What she’d been able to accomplish with Entertainment Express was just the starting point. With Ocala Style, options abounded. We could focus not just on entertainment, but on the many attributes that make Ocala/Marion County such a great place to live. Ocala Style would be a lifestyle magazine—and that’s exactly what it became: a publication highlighting the very best of our area.

One of Kathy Johnson’s favorite covers, picturing her grandson, Jagger, and the first issue of Ocala Style, February 1999.

When the inaugural issue came out in the spring of 1999, it included features on homes, local builders and interior designers, horse farms and equine events, travel, dining, gardening, recipes, wine and social scene photos.

That first year, Ocala Style was published quarterly, but in 2000, the magazine became a monthly, and the old workhorse Entertainment Express was retired.

Growth & Recognition

Over the past 20 years, Style has established itself as it initially debuted: “Ocala’s Premier Lifestyle Magazine.”

The publication has won numerous Charlie Awards in multiple categories from the Florida Magazine Association, the largest magazine association in the country.

“It was an honor to be named Publisher of the Year by the Florida Magazine Association,” says Kathy, who

Lisa Anderson & Destiny Villafane

was also recognized as the Ocala/Marion County Chamber of Commerce’s 2005 Ocala/Marion County Woman of the Year. Ocala Style was also named Communicator of the Year 2005-2006.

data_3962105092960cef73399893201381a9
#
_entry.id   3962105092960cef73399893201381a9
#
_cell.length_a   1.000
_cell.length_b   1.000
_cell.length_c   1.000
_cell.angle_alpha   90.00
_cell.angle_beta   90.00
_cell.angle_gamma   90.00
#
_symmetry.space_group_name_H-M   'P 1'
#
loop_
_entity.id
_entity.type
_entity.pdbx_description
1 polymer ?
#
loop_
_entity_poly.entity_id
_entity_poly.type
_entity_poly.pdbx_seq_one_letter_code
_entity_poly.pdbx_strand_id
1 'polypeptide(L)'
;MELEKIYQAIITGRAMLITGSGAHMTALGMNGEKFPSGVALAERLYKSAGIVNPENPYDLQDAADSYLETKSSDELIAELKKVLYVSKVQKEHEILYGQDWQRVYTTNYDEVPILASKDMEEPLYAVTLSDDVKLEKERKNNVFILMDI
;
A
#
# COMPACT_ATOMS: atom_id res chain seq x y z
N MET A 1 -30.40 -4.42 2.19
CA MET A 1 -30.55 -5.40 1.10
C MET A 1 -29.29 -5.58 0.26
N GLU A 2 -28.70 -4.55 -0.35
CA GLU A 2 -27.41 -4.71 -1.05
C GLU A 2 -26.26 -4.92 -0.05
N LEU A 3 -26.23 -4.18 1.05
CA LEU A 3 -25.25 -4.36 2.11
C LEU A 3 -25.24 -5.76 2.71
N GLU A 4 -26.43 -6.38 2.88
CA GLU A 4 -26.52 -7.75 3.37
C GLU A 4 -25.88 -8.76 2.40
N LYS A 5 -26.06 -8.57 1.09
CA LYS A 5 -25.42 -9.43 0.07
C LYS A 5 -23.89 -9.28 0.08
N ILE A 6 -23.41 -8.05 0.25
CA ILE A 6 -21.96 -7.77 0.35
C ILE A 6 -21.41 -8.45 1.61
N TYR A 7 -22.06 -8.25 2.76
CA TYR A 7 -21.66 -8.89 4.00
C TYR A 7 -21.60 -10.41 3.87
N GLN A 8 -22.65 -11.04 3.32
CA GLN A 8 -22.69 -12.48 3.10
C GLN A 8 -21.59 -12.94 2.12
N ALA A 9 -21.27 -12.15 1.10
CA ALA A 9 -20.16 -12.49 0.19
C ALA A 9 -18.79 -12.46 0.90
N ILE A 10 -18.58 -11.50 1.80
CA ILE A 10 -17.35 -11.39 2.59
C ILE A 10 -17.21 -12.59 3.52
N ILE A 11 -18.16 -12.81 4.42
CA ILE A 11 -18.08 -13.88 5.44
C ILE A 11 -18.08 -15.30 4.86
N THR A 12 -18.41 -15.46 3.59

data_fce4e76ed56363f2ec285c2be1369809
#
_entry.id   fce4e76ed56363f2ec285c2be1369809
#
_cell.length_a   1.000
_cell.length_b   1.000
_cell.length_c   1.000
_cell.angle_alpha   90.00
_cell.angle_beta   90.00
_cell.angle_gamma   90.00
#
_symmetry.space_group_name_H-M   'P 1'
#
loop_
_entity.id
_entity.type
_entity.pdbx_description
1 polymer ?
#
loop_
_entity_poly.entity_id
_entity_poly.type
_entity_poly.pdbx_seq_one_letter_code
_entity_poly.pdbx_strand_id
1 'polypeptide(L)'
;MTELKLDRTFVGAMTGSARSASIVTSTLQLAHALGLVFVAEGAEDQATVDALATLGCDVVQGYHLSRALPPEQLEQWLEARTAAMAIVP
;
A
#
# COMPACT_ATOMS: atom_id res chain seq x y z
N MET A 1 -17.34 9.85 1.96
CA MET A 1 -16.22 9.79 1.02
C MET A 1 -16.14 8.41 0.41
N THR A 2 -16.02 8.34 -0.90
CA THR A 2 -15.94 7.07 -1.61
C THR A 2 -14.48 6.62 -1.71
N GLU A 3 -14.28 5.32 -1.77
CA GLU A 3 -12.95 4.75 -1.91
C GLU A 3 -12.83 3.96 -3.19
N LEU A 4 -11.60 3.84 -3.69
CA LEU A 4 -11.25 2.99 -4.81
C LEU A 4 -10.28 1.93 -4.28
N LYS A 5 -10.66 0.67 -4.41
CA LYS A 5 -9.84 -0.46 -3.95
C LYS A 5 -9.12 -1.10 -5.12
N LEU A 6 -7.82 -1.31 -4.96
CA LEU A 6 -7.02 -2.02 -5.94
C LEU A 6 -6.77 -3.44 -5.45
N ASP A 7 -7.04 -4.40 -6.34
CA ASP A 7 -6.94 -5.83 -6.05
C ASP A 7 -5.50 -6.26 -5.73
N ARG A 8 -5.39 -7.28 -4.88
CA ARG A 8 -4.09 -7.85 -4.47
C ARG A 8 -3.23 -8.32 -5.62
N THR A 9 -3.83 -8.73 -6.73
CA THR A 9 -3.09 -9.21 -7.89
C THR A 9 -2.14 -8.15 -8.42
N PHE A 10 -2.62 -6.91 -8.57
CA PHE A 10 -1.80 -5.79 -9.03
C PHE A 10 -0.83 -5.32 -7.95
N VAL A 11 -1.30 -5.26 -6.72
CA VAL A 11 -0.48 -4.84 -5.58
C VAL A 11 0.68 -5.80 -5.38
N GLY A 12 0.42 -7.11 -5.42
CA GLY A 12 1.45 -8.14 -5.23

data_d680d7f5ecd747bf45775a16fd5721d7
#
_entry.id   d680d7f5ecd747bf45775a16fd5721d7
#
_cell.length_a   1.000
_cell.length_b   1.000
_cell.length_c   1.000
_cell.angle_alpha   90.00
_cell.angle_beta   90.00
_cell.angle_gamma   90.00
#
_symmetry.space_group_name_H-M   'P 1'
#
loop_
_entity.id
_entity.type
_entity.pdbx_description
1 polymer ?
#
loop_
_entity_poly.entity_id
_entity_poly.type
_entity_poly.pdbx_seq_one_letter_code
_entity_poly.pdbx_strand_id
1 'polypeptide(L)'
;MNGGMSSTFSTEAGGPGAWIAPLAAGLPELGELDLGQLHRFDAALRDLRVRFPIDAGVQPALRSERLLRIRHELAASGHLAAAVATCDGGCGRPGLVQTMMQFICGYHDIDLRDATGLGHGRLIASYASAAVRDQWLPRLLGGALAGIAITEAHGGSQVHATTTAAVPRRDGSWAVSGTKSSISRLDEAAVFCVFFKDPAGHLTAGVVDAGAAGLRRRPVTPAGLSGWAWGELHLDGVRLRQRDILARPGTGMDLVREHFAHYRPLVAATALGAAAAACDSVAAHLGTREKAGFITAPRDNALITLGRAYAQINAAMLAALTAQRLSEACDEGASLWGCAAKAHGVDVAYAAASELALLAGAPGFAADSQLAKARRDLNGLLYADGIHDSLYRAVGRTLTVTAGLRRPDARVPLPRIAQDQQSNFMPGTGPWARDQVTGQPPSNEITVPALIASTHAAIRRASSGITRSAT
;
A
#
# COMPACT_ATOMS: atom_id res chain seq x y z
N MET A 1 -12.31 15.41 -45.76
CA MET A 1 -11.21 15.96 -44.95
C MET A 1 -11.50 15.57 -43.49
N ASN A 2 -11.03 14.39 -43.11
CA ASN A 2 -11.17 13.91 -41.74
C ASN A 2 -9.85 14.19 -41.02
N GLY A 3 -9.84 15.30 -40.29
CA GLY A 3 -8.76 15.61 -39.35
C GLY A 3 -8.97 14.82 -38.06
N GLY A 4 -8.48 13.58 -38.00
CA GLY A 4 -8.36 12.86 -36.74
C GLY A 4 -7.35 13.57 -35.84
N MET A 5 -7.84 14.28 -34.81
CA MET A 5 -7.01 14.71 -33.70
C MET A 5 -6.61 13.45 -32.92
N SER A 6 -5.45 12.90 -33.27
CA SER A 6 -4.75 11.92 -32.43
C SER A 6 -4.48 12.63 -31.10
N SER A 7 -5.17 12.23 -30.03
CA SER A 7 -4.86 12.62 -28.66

Although she greatly appreciates such business recognition, Kathy hasn’t made that her focus. In fact, for the past several years, she declined to even submit entries to the annual magazine awards competition. Her belief was that the magazine’s true value was not predicated on awards won or recognition bestowed by industry peers but rather on the satisfaction of its readership and the success of its advertisers.

She realized that satisfaction and success were inexorably linked, and that as long as Ocala Style could deliver these, the magazine would grow and evolve over time. The fact that a “free” magazine has survived

Kristy Taylor, Vianca Torres, Kylie Swope

and thrived all these years without subscriptions or a newsstand price is testament to its quality.

Advertising pays the bills, but readers pick up a magazine because of content. Since the very first issue, Style has made it a point to enlighten, educate and encourage its readers. We’ve done that with a wealth of stories, profiles and features on many diverse topics. From elite athletes to business innovators, talented artists, musicians and craftsmen, accomplished young people and inspiring seniors, we’ve covered these and more.